The other element working against the animated Dick Tracy is the brevity of each episode, which prevents any real plot development and constricts the episode to a series of slapstick gags. While series such as The Flintstones had its share of gags, its 30-minute format allowed for some semblance of story development, and Rocky and His Friends, later renamed The Bullwinkle Show, used a serial format that broke a longer story into bite-size installments that were sequenced through multiple 30-minute episodes that included shorts with their other rotating cast of characters Dudley Do-Right, Sherman and Peabody, and Fractured Fairytales. In short The Dick Tracy failed to take advantage of any of the original comic strip's strengths and settled for cheap laughs that became cheaper through constant repetition. Gould's upright crime-fighting hero deserved better.
The opening and closing theme for The Dick Tracy Show was composed by Carl E. Brandt, who was profiled in our 1960 post on The Mr.Magoo Show.
The entire series has been released on DVD by Sony/Classic Media.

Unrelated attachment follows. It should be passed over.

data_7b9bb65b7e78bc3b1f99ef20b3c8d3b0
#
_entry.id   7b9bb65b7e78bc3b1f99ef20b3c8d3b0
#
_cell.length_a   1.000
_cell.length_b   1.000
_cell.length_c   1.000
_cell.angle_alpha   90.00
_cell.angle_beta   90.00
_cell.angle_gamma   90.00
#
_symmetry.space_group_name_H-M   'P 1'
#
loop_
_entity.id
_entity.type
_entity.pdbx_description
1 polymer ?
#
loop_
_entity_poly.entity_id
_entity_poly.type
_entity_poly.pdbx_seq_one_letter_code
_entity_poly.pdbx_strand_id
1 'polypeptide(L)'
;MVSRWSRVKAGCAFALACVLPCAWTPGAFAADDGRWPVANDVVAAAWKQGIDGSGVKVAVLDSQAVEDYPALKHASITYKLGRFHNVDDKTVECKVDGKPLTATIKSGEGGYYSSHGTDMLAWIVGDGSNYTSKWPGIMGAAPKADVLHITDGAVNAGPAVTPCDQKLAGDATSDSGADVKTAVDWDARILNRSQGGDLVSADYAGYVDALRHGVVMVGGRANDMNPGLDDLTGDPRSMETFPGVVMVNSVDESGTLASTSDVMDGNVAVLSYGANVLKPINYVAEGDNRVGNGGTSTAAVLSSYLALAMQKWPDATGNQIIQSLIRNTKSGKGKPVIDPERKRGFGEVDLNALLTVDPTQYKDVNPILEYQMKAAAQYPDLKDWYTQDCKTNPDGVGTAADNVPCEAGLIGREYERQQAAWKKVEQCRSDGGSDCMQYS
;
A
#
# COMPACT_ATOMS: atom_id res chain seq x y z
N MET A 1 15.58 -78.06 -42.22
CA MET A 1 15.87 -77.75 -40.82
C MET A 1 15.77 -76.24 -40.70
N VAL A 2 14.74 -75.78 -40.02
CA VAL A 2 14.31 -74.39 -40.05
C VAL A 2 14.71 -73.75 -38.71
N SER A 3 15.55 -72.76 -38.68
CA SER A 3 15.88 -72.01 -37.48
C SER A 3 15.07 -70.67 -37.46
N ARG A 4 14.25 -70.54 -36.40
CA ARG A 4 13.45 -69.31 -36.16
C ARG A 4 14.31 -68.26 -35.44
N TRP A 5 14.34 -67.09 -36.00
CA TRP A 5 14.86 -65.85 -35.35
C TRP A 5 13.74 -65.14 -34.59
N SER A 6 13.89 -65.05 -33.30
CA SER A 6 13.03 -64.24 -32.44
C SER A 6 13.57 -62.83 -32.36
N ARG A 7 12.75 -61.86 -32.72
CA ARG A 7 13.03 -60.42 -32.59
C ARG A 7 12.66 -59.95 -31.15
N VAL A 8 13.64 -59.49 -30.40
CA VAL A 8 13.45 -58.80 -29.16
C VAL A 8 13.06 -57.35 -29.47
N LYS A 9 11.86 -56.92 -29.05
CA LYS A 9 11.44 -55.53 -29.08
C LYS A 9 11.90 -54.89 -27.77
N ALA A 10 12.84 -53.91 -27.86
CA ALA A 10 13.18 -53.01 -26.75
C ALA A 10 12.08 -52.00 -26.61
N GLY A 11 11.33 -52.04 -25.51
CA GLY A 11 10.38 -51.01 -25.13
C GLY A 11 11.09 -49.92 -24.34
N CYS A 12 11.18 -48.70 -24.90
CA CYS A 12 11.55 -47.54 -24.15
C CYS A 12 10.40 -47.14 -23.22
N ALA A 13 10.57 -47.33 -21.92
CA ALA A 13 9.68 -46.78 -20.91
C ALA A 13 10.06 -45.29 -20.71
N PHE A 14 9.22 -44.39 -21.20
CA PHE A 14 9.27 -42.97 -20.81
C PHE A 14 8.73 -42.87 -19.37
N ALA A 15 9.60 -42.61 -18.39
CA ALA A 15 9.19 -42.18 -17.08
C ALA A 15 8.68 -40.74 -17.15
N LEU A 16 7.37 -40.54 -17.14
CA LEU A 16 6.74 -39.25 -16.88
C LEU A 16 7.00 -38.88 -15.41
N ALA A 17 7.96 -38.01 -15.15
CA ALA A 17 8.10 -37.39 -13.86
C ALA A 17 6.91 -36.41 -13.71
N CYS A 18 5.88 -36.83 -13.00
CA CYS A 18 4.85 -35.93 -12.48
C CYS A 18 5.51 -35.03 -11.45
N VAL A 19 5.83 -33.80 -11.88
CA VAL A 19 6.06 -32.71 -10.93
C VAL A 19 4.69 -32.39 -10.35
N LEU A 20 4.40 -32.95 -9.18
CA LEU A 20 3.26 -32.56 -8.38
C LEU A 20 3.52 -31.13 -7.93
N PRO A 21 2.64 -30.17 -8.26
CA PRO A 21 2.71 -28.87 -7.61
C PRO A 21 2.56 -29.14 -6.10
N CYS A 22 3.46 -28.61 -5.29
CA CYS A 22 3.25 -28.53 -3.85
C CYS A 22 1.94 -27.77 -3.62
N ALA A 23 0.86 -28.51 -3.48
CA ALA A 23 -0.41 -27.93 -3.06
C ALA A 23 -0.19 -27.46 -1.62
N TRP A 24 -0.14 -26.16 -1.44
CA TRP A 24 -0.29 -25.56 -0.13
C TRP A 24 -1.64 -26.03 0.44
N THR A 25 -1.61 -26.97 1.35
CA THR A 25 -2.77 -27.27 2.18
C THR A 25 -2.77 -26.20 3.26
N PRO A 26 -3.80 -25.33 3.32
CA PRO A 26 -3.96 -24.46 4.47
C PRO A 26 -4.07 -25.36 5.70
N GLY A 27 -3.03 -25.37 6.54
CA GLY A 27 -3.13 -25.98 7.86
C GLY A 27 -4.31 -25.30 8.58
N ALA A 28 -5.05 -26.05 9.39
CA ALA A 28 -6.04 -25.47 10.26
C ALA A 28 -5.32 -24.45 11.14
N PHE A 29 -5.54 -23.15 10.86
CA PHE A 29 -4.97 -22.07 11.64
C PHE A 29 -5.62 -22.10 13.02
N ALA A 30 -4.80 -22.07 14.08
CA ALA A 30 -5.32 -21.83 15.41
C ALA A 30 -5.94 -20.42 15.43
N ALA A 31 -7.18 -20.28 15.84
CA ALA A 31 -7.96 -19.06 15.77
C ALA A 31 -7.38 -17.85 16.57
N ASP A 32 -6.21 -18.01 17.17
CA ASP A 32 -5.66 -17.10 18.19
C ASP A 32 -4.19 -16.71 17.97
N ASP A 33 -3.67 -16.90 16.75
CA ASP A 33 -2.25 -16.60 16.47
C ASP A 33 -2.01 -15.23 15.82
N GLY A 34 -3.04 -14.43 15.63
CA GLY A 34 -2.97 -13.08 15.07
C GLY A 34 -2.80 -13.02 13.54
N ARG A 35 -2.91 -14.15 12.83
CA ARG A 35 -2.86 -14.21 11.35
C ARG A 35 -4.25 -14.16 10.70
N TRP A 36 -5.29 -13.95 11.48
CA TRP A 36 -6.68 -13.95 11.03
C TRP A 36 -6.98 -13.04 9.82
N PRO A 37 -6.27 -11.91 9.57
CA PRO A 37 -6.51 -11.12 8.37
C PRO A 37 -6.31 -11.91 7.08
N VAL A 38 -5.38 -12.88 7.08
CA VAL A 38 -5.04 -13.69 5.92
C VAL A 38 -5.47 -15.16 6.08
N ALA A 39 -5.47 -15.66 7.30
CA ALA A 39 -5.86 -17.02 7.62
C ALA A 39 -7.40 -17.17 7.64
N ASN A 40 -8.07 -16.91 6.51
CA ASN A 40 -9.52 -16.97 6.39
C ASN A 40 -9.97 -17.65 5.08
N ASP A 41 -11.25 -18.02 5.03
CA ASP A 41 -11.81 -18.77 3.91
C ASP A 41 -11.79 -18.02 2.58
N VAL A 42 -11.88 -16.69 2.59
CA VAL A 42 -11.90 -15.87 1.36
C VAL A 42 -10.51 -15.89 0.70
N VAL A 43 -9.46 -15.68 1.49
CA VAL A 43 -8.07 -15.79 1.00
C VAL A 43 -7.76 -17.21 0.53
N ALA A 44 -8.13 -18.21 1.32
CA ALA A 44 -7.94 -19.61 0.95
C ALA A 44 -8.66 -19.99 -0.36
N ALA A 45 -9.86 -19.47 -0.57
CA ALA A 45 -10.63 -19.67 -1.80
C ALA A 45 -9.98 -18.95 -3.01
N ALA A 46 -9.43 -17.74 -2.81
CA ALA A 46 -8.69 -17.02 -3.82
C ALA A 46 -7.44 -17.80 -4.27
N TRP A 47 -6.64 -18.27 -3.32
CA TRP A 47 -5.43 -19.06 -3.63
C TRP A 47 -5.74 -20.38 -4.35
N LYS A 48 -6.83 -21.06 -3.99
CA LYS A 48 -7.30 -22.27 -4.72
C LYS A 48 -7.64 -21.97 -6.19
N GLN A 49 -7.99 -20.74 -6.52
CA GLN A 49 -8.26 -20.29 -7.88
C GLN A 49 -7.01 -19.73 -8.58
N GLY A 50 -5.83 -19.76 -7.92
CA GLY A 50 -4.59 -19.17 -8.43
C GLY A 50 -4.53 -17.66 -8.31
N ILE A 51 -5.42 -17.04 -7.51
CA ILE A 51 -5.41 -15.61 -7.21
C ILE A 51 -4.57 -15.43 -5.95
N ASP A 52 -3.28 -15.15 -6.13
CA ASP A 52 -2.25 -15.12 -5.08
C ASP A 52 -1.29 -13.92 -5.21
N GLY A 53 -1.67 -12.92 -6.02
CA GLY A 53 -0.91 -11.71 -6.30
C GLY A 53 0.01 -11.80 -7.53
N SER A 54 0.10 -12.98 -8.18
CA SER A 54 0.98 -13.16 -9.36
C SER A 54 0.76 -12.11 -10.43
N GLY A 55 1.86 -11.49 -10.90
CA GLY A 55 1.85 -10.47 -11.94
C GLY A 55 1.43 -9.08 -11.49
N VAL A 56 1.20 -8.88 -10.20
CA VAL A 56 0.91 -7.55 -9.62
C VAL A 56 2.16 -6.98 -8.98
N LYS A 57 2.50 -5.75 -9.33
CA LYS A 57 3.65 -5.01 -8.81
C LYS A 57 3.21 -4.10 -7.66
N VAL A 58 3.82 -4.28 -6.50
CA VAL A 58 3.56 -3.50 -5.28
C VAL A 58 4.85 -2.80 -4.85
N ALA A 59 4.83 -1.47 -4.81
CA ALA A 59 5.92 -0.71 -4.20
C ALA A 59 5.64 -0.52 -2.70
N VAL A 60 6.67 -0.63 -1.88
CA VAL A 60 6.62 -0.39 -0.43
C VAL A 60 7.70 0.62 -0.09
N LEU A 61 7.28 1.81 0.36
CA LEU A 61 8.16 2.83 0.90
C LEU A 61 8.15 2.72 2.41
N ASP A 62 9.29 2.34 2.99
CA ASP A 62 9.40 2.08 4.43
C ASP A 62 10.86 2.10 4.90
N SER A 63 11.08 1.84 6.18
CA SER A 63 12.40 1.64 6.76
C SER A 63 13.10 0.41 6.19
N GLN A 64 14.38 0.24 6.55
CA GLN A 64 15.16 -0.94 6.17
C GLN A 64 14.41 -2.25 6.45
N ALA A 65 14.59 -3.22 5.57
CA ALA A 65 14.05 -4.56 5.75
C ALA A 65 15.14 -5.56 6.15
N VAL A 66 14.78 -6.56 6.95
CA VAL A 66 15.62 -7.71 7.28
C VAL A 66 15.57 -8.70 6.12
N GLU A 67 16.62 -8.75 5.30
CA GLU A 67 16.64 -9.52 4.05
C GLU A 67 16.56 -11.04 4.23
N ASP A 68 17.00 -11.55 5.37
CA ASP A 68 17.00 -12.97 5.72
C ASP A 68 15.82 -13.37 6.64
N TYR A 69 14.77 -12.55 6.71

Born in Manhattan, the son of an insurance broker and cotton merchant, Everett H. Sloane caught the acting bug at age 7 after playing Puck in a school production of A Midsummer Night's Dream. After completing high school, he attended the University of Pennsylvania for two years before dropping out to join the Hedgerow Theatre repertory company led by Jasper Deeter until unfavorable review notices comparing his acting to Harpo Marx led him to leave the theater and take a job as a runner for a Wall Street stockbroker. He worked his way up to the position of assistant to the managing partner at a salary of $140 per week until the stock market crash of 1929 resulted in his salary being cut in half, so he returned to acting, this time on radio. As a voice actor Sloane progressed from playing villains on The Shadow and Buck Rogers to having regular roles on The Goldbergs and Bulldog Drummond. But his future would forever be altered when he joined the stalwart cast of the historical-based series The March of Time on which he played a variety of characters, including Adolph Hitler. Working on this series was where Sloane met Orson Welles and would later join his Mercury Theatre on the Air and appear in the famous War of the Worlds broadcast of 1938. But before that his success in radio allowed him to resume acting on the stage as well, making his Broadway debut in Boy Meets Girl in 1935. Sloane's association with Welles led to his being cast in the latter's first feature film Citizen Kane in 1941, portraying the title character's right-hand man Mr. Bernstein. Immediately after filming Kane, Sloane appeared in Welles' landmark Broadway production of Richard Wright's Native Son. Sloane would appear in three more Welles features--Journey Into Fear, Lady From Shanghai, and Prince of Foxes--but he reportedly quit Welles' production of Othello, in which he was to play Iago, because the filming was taking too long, and the two never worked together again, with Welles making disparaging remarks about Sloane on several occasions thereafter, even after Sloane's death. During the 1940s he also continued to appear on radio programs such as Inner Sanctum Mysteries and The Mysterious Traveler as well as more Broadway theatrical productions such as A Bell for Adano. Despite his break with Welles, Sloane was never at a loss for work. In the 1950s he added television to his repertoire, portraying the painter Vincent Van Gogh in an episode of The Philco-Goodyear Television Playhouse as well as appearing on a number of other drama anthology series. He received an Emmy nomination for his appearance in Rod Serling's drama Patterns, which was presented on Kraft Television Theatre in 1956. He also began making guest appearances on a number of shows, including Alfred Hitchcock Presents, The Joseph Cotten Show, and Climax! In 1957-58 he had a recurring role as an investigator on Official Detective and appeared as Andres Felipe Basilio in four 1959 episodes of Zorro. He reunited with Serling in the Season 1 episode of The Twilight Zone titled "The Fever" and also appeared in episodes of Thriller, Route 66, and The Loretta Young Show in 1960. That same year he tried out his skills as a lyricist by writing the words to The Andy Griffith Show theme "The Fishin' Hole"; though they were not used on the TV show itself, Andy Griffith sang them on the soundtrack LP that was released in conjunction with the program. Given his extensive experience as a radio actor, it is no surprise that he was chosen to voice iconic detective Dick Tracy on the 1961 animated program. He would reprise the role in an episode of the 1965 Mr. Magoo reboot The Famous Adventures of Mister Magoo.